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Some plumbing Heating History

StetStet Posts: 17Member

On this day in Arlington history, January 4, 1930: Lillian Baumbach is born. Raised in Arlington, she will become the first woman master plumber in the US. Lillian graduated from Washington-Lee High School in 1947. She learned details of the trade working summers in her father's Arlington plumbing business started in 1928 and tagging along on service calls. She made well-known her father’s family plumbing business Baumbach Plumbers of Arlington.

The idea of a diminutive figure wielding a large, cast-iron pipe wrench in the labor-intensive world of plumbing was treated as a novelty. Women plumbers were so unusual at the time that the Washington Evening Star dubbed her ``the pretty plumber." The Arlington native attracted national attention that led to newspaper (including this cartoon from the Boston Herald) and magazine articles and radio and television appearances including “What’s My Line.” She was said to have “scorned dolls for monkey wrenches when she was six years old and by the time she was 12 she was a regular plumber’s helper on jobs with her dad.” Her story and picture were carried by wire services, and soon, she received hundreds of letters from around the world. The correspondences, some simply addressed "Pretty Plumber," contained marriage proposals and queries on technical plumbing problems. A U.S. Army infantry company stationed in Korea during the Korean War elected her as its pinup girl. She sent them the photo (above) of herself holding a wrench over her shoulder)

She married George W. “Bill” Jacobs and lived with him and their two daughters for 26 years. She became President of her father’s plumbing business until her retirement in 1989 when she moved to North Carolina. She died in 2000.

Lillian Baumbach Jacobs, an Arlingtonian, broke new ground for women by opening up a traditional man’s field. Her story was used for years by the industry to recruit new plumbers.


  • Intplm.Intplm. Posts: 684Member
    A great story.
    With the lack of help disappearing from our ranks and little to no new help committing to our craft in this day in age. I cant help but to think that this business we are in can be such a great opportunity for women. Maybe more so now than ever.
  • EBEBRATT-EdEBEBRATT-Ed Posts: 5,631Member
    Really great story!
  • Erin Holohan HaskellErin Holohan Haskell Posts: 999Member, Moderator, Administrator
    Way to go, Lillian! Thanks for sharing, @Stet.
  • IronmanIronman Posts: 4,965Member
    My first full time job as an apprentice was with Baumbach Plumbing when I was 16.

    It was there that the service manager, Terry McCumber, indued me with the handle of "Ironman".

    He took me to a job where an old squatty radiator had to be carried and loaded onto a truck. It was something like 20" X 7 tubes X 20 or more sections. Two behemoth plumbers were on the front end and Terry and I were on the back. They took off before I had a grip on it and they kept going before I really ever got a good grasp of it. Terry spent the next few days riding me about being weak and that I couldn't cut it. Finally one morning, I had enough and challenged him to put his arm up on the counter to see just how strong he really was. He outweighed me by 60 pounds. He accepted and after about five seconds, he was done with the back of his hand on the counter. He shook his head and said "you must have had a bad grip on that radiator the other day".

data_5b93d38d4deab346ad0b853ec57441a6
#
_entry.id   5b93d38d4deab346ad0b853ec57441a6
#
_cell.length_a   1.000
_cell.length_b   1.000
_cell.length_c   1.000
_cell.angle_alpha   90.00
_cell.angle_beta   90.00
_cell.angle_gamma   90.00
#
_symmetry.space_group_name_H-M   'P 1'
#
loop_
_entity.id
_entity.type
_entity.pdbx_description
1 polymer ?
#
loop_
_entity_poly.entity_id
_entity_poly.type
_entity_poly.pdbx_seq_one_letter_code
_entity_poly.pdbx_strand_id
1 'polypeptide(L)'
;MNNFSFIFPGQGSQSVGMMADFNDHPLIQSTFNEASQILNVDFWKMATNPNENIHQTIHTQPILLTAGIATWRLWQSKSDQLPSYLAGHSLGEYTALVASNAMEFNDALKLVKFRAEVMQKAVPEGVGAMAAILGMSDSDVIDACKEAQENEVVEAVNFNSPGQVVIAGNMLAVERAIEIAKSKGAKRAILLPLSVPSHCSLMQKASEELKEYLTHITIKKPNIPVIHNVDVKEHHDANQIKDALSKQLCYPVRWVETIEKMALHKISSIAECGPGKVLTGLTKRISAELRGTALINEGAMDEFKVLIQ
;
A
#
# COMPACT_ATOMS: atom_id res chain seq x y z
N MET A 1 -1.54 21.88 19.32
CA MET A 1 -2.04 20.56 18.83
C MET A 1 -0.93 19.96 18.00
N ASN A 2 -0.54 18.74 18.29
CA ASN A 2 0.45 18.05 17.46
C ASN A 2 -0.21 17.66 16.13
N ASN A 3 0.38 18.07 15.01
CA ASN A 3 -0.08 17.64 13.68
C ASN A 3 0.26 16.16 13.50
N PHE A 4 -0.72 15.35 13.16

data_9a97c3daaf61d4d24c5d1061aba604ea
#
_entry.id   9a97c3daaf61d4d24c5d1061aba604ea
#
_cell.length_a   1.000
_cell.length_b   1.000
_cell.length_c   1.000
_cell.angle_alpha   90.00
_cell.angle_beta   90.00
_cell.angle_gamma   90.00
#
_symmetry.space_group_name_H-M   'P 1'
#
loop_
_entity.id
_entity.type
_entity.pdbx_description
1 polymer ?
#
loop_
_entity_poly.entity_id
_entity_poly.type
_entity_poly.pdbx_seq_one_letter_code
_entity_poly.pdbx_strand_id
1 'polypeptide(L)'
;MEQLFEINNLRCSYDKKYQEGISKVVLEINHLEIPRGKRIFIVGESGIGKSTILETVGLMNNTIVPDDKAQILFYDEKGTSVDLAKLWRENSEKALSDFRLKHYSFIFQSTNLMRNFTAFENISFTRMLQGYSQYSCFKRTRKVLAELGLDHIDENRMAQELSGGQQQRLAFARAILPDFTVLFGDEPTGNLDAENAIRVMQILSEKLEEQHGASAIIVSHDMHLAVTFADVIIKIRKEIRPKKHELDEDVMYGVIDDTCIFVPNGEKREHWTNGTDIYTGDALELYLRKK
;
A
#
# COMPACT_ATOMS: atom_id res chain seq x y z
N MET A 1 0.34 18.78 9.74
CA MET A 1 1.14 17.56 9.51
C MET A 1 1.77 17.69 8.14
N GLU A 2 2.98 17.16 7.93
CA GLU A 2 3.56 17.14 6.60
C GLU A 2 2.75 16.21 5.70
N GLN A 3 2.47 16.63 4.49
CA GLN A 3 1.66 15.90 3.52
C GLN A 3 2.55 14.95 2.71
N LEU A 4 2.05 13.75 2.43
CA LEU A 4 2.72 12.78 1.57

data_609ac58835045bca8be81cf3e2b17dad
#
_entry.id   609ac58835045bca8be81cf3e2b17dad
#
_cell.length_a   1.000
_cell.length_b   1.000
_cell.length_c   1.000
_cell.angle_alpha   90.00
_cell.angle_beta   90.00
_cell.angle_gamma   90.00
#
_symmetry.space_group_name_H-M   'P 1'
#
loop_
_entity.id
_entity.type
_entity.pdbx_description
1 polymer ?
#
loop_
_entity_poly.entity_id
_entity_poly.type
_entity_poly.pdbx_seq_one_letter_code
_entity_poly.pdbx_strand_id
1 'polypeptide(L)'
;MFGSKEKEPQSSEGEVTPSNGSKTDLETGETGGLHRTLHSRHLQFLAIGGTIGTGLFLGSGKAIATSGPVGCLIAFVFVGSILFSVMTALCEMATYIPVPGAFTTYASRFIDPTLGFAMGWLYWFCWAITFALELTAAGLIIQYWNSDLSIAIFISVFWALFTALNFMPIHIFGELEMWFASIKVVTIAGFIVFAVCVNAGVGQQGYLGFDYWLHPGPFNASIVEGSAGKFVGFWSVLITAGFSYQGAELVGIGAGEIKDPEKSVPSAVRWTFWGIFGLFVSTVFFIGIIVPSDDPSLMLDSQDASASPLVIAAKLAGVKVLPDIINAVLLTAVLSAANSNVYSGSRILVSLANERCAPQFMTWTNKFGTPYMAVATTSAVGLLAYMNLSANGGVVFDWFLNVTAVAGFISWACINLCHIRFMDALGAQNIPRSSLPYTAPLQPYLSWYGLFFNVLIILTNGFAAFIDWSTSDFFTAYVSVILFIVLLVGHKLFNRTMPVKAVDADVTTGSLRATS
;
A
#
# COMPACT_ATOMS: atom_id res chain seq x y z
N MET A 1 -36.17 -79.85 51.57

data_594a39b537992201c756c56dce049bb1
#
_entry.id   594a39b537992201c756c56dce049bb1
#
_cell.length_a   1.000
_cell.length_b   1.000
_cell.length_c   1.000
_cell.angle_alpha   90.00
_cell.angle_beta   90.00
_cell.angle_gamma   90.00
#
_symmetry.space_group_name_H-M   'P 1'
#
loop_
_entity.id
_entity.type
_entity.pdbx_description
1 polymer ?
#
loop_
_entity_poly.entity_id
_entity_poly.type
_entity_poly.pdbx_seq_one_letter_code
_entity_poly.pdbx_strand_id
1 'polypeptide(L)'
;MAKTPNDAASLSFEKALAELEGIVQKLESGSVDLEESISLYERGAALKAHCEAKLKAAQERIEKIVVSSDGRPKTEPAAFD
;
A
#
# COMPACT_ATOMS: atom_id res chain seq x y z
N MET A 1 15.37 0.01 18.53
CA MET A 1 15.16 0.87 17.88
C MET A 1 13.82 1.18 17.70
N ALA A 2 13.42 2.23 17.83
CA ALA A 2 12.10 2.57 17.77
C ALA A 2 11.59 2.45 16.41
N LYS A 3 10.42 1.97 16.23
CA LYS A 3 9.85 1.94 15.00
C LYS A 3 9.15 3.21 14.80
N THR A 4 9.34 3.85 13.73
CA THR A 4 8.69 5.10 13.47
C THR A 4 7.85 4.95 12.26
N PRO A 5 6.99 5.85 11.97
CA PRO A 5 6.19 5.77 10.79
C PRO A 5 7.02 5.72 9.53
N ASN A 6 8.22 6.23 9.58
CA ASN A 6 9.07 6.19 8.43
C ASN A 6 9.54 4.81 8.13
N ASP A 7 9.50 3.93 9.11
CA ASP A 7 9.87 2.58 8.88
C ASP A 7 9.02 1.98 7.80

He then began to call me "Ironman" and it just stuck from there.

    I never really got to know Mrs. Baumbach, as I soon moved on to another company, but her reputation was well known.
    Bob Boan

    You can choose to do what you want, but you cannot choose the consequences.
  • EBEBRATT-EdEBEBRATT-Ed Posts: 5,631Member
    so you were originally a New Englander? So you came up to do that "volunteer work party" to see if anything had changed?

    Well it has not MA still sucks. LOL Glad you got out.
  • EBEBRATT-EdEBEBRATT-Ed Posts: 5,631Member
    Your radiator story remind me of taking out and old Arco boiler in the "rich" town Longmeadow, MA about 40 years ago. Me and two others we were all dumb in our 20s.

    So we get this thing apart and we wanted to carry the sections up the stairs straight flight a little steep right out into the back yard. Sections were heavy but we didn't want to break them up.

    No hand cart we just lugged them. So we heaved and struggled and with every section we would try something new too see if we could make it easier. One guy on top, two on the bottom ...two on top 1 on the bottom etc etc Of course the front and back were murder.

    After one difficult trial up the stairs I was about all done, huffing and puffin when one of the guys said "that way was pretty good I didn't have nothin"

    We all just burst out laughing
  • IronmanIronman Posts: 4,965Member
    Ed, we all had strong backs and weak minds back then.
    Bob Boan

    You can choose to do what you want, but you cannot choose the consequences.
  • Solid_Fuel_ManSolid_Fuel_Man Posts: 1,458Member
    Now its weak backs and weak minds I'm afraid.
    Master electrician specialising in boiler and burner controls, multiple fuel systems, radiant system controls, building controls, and universal refrigeration tech.
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